Given these developments over the past year, NATO members must work more closely and thoughtfully with the Ukrainians to ensure they are victorious in their efforts against the Russians. Addressing the defense acquisition space will be an essential place to start. NATO members should consider addressing at least three areas.

First, NATO should encourage technology sharing to enhance interoperability between member countries. Information sharing “reduces duplication, enables pooling of resources and produces synergies among all Allies.” It would allow NATO members to manufacture equipment more efficiently and effectively, and it would limit manufacturing setbacks.

In addition, it would lessen the burden on defense industries in countries such as the United States and the United Kingdom, and force other NATO members to pull their weight in the defense-industrial space. This would also enhance their collective national security.

Once information sharing has been identified, NATO members could expand their defense industries using these new technical abilities. Outdated manufacturing plants in the United States and Europe could be refurbished to create new equipment. This would allow Western countries to develop equipment and hardware more quickly, supplying Ukraine with the necessary tools to win the war.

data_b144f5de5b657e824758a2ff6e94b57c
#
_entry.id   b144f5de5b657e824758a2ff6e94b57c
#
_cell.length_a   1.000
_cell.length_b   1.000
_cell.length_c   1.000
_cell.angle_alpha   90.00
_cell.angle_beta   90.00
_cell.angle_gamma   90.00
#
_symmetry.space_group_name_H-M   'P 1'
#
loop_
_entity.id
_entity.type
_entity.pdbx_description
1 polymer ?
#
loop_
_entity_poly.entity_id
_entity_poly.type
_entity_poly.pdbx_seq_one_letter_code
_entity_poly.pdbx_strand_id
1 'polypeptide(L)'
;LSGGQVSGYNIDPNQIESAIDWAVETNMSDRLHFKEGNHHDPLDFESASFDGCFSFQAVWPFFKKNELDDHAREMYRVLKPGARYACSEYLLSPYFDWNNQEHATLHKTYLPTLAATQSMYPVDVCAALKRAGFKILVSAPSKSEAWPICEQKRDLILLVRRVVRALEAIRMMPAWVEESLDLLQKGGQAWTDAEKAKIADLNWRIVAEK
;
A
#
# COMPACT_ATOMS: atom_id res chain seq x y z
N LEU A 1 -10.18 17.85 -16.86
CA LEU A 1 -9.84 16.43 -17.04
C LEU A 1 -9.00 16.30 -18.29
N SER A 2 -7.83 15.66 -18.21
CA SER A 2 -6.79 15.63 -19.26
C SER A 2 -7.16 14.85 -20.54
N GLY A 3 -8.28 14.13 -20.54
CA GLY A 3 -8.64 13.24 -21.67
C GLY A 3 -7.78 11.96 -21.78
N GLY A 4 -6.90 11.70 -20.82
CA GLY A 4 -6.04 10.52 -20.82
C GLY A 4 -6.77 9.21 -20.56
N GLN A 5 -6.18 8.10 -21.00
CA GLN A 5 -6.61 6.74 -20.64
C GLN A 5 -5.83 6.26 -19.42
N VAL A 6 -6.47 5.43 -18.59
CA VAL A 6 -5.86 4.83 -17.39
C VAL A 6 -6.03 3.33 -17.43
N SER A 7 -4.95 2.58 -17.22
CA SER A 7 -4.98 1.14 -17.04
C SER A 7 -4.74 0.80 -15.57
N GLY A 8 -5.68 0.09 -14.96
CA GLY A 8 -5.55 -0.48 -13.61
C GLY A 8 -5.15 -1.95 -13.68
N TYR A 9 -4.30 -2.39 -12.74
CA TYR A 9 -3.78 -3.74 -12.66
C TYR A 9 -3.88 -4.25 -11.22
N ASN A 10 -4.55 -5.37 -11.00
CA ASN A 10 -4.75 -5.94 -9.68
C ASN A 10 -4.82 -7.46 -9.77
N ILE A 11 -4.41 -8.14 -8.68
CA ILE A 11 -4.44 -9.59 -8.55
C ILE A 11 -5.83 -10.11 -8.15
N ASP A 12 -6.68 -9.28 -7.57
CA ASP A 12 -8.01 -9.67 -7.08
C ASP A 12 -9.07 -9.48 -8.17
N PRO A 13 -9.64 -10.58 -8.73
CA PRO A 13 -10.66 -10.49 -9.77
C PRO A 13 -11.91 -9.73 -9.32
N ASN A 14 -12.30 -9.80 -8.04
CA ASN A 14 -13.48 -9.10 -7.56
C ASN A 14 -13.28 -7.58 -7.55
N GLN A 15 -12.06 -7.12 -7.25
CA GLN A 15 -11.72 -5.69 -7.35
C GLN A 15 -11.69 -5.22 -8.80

Manufacturing these materials would also help NATO replenish its stockpiles while it supplies the Ukrainians with weapons. In addition, using these factories would create new employment opportunities for Americans and Europeans, leading to job growth. This would help boost Western economies.

Finally, producing more equipment more efficiently and rapidly would help address delays in providing defense assistance to Ukraine. A surplus in production would increase the equipment and hardware NATO members have available. These countries can then send this hardware to the Ukrainians more easily, as the equipment will be available.

In addition, rather than creating equipment from scratch, some Western countries have refurbished older defense equipment, thus reducing the delay on goods.

In short, enhancing NATO’s defense acquisition sector will take time. It will not be easy, and it will require all 32 NATO members to cooperate and collaborate to ensure supply chain issues are addressed, manufacturing is increased, and aid to Ukraine is provided more efficiently and effectively. Providing Ukraine with the tools it needs will help it defend itself against the ongoing Russian invasion and take back its territory.

Additional delays in aiding Ukraine, however, will allow the Russians to bolster their defenses. It will give the Russians additional time to increase their weapons production, purchase equipment from North Korea and Iran, and continue waging its war against Ukraine. This would result in further destruction and devastation across Ukraine. It will also lead to the additional loss of life.

Therefore, if NATO is serious about helping Ukraine win the war against Russia, then it must address these previous munition shortcomings and enhance defense procurement. Otherwise, should there be future delays, then this could see the Russian invasion of Ukraine quickly turn into a forever war. No one will want this.

Mark Temnycky is a nonresident fellow at the Atlantic Council think tank’s Eurasia Center.